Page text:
Royal Air Force Station Upper Heyford, England
Origin of current name: Named after a village in England.
Date current name was assigned to base: December 18, 1955
Previous Names: Unk, 1916-1919; RAF Stn Upper Heyford, 1928; Upper Heyford RAF, 15 May 1951.
Date Established: June 27, 1950
Date Occupied: July 7, 1950
Construction Began: July 7, 1950
Base Units: 7509th AB Sq (7509th AB Gp; 3918th AB Gp; 3918th Cmbt Spt Gp; 3918th Strat Wg), 7 Jul 1950; 7514th Cmbt Spt Gp (7514th Tac Gp), 1 Apr 1965; 66th Cmbt Spt Gp, 10 Aug 1966; 20th Cmbt Spt Gp, 1 Apr 1970
Changes in Capability: Established as Royal Fly- ing Corps field in 1916 and closed 1919; reopened as RAF bomber training base 1928; RAF training base in World War II; following the Berlin Crisis of 1948 and onset of the Cold War, USAF and RAF planned to base U.S. strategic bombers at RAF Marham, Scampton and Waddington, with four other bases, including Upper Heyford, designated as standby or strategic dispersal bases; 7509th AB Sq arrived to take command of and coordinate airfield construction work at Upper Heyford 7 Jul 1950; after extensive runway renovation and construction of base and support facilities, the Third AF (USAFE) relinquished operational and administrative control of base to the 7th Air Div (SAC) on 10 Apr 1952; SAC commenced KC-50 tanker rotations in 1951 and B/RB-36 bomber rotations in 1952, followed by B-47 rotations 1953-1965; SAC reflex operations drew down late in 1964 and ended in Jan 1965; USAFE again assumed operational and administrative control of RAF Upper Heyford on 1 Apr 1965, initially using it as a dispersal base; with arrival of the 66th Tac Recon Wg from Laon AB, France, Heyford became main operating base on 1 Sep 1966; provided support for 20th Tac Ftr Wg after its arrival from RAF Wethersfield 1 Apr 1970; construction of two airmen's dormitories (140-man capacity each), two maintenance hangars, two aircraft maintenance docks on the north Taxiway, a 72-unit officer housing facility, and a helicopter pad completed by the end of 1972; construction of additional equipment storage sheds completed in 1973; base engineers renovated two airmen's dormitories, with construction completed on a base bowling alley, NCO Club, Base Exchange shopping center, taxitrack, aircraft weather shelter, two fuel storage tanks, and an ammunition storage facility, 1974-1975; contract workmen reinforced the main runway, built a base gymnasium, and erected dual BAR-12 arrester devices in 1976; 19 ammunition storage igloo structures and eight multi-barrel ammunition storage igloo structures constructed, base water system modernized, and up-to-date fire fighter equipment installed, including a 350,000 gallon ground-level tank with pumphouse, 1977-1978; POL facility completed in 1979; more recent improvements included fencing, lighting, and general improvement of perimeter security for base ammunition storage, a new parallel taxiway, widening of the NATO taxitrack, construction of 31 weatherproof aircraft shelters, a hardened alert area, and a composite medical facility, 1979-1982.
Changes in Status: Royal Flying Corps field, 1916; base closed, 1919; reopened as active RAF training and bomber base, 1928; RAF training base, 1939-1950; operated by USAF in cooperation with RAF, 27 Jun 1950; under sole operational control of USAF, 15 May 1951; reduced to dispersal base status, 1 Apr 1965; assigned main operating base status, 1 Sep 1966.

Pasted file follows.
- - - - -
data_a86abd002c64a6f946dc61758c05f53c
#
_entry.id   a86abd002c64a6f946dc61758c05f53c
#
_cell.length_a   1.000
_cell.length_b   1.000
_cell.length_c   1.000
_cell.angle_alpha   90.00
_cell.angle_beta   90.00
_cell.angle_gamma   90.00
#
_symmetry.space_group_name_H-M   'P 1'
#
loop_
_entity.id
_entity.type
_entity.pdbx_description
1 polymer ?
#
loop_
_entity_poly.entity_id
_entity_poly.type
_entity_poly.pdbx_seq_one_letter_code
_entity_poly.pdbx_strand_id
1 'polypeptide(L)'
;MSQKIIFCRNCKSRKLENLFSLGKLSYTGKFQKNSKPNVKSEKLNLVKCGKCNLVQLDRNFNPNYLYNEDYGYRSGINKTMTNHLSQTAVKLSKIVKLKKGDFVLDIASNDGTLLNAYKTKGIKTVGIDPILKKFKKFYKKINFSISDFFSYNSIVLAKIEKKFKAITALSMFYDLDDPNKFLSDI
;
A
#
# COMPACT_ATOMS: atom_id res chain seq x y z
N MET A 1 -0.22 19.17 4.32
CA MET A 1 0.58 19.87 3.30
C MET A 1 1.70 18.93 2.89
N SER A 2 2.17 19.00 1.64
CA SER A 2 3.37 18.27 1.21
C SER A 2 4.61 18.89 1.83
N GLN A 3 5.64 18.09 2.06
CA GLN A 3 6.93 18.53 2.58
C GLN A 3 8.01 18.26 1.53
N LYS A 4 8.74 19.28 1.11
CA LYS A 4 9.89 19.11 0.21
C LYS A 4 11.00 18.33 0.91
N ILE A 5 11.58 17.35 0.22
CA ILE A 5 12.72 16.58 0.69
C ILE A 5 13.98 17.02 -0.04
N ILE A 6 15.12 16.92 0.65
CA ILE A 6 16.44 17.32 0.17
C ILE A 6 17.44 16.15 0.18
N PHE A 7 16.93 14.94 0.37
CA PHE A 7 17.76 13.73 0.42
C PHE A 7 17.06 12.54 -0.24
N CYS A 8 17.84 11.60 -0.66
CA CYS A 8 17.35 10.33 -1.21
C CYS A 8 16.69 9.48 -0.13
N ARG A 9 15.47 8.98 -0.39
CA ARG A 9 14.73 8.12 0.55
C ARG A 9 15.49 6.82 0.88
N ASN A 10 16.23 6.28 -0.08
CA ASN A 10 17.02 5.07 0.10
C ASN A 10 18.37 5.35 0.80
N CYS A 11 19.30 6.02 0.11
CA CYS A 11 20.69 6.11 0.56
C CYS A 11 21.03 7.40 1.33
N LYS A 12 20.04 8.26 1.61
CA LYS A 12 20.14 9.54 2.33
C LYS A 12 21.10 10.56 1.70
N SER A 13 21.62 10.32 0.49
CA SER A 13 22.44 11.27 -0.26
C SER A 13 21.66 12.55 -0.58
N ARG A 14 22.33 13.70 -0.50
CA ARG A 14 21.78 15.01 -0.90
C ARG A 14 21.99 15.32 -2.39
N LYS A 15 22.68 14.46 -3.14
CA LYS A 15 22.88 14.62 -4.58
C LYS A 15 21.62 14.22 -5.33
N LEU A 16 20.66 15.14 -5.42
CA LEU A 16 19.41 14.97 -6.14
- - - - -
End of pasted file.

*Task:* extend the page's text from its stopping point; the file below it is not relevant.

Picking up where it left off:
Base was Decommissioned on September 30, 1994
RAF Upper Heyford was a Royal Air Force station located 5 miles (8 km) north-west of Bicester near the village of Upper Heyford, Oxfordshire, England. The base was brought into use for flying in July 1918 by the Royal Flying Corps. During World War II it was used by many units of the RAF, mainly as a training facility. In September 1939 it was the home of No. 70 Wing RAF with Nos 18 and 57 Squadrons, part of No. 2 Group RAF. From March 1946 until June 1950 it was the home of No.1 Parachute Training School RAF.
During the Cold War, Upper Heyford served as a base for United States Air Force Strategic Air Command (SAC) strategic bombers and United States Air Forces In Europe (USAFE) tactical reconnaissance and fighter aircraft in the UK.
On 15 December 1993, the flight line at RAF Upper Heyford was closed. On 1 January 1994, the 20th Fighter Wing inactivated at RAF Upper Heyford and was transferred without personnel or equipment to Shaw AFB, South Carolina, where it inherited the personnel and F-16s of the inactivated 363rd Fighter Wing.
At that time, RAF Upper Heyford came under the 620th Air Base Wing, until 30 September 1994 when the base was returned to the Ministry of Defence.
The runways are now used as an automotive storage compound for new and used vehicles. Other functions include Police driving activities such as training. The majority of the residential buildings are now let out as rented accommodation and some of the shops and services have been re-opened to service the community.
There are however many buildings which are still boarded up and it is currently unclear what the future of those will be. It seems that many of the buildings such as the Hospital have been targeted by vandals who have smashed glass and walls in as well as internal fittings. Graffiti has also occurred, as well as the whole hospital suffering from damage from leaking rainwater that has subsequently caused extensive mould, damp floors and a flooded basement. The building, however has now been secured as it is rumored to be sold. The disused buildings have also become fairly popular with local Urban Explorers.